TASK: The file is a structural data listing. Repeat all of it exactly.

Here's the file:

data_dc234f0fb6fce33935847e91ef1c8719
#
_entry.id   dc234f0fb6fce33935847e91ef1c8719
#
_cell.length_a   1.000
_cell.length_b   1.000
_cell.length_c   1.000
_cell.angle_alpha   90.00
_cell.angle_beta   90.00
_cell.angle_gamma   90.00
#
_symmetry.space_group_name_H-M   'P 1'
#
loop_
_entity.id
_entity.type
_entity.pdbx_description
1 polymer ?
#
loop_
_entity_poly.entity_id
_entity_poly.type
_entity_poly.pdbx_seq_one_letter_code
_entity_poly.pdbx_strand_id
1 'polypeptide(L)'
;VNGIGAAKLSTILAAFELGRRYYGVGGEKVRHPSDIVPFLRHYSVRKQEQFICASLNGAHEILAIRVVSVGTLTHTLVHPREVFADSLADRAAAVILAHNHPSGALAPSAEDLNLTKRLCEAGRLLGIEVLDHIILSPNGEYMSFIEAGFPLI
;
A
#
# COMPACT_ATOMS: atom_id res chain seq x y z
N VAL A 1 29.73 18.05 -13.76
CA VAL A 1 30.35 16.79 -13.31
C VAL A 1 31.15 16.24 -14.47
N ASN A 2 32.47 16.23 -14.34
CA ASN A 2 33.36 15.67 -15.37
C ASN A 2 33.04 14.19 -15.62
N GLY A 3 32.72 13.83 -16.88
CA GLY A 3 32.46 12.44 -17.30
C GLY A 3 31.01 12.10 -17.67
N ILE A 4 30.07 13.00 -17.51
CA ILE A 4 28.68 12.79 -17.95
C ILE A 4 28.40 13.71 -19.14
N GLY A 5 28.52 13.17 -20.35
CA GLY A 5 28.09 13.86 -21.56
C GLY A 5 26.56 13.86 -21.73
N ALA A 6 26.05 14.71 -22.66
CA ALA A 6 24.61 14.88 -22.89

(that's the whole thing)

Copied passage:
data_dc234f0fb6fce33935847e91ef1c8719
#
_entry.id   dc234f0fb6fce33935847e91ef1c8719
#
_cell.length_a   1.000
_cell.length_b   1.000
_cell.length_c   1.000
_cell.angle_alpha   90.00
_cell.angle_beta   90.00
_cell.angle_gamma   90.00
#
_symmetry.space_group_name_H-M   'P 1'
#
loop_
_entity.id
_entity.type
_entity.pdbx_description
1 polymer ?
#
loop_
_entity_poly.entity_id
_entity_poly.type
_entity_poly.pdbx_seq_one_letter_code
_entity_poly.pdbx_strand_id
1 'polypeptide(L)'
;VNGIGAAKLSTILAAFELGRRYYGVGGEKVRHPSDIVPFLRHYSVRKQEQFICASLNGAHEILAIRVVSVGTLTHTLVHPREVFADSLADRAAAVILAHNHPSGALAPSAEDLNLTKRLCEAGRLLGIEVLDHIILSPNGEYMSFIEAGFPLI
;
A
#
# COMPACT_ATOMS: atom_id res chain seq x y z
N VAL A 1 29.73 18.05 -13.76
CA VAL A 1 30.35 16.79 -13.31
C VAL A 1 31.15 16.24 -14.47
N ASN A 2 32.47 16.23 -14.34
CA ASN A 2 33.36 15.67 -15.37
C ASN A 2 33.04 14.19 -15.62
N GLY A 3 32.72 13.83 -16.88
CA GLY A 3 32.46 12.44 -17.30
C GLY A 3 31.01 12.10 -17.67
N ILE A 4 30.07 13.00 -17.51
CA ILE A 4 28.68 12.79 -17.95
C ILE A 4 28.40 13.71 -19.14
N GLY A 5 28.52 13.17 -20.35
CA GLY A 5 28.09 13.86 -21.56
C GLY A 5 26.56 13.86 -21.73
N ALA A 6 26.05 14.71 -22.66
CA ALA A 6 24.61 14.88 -22.89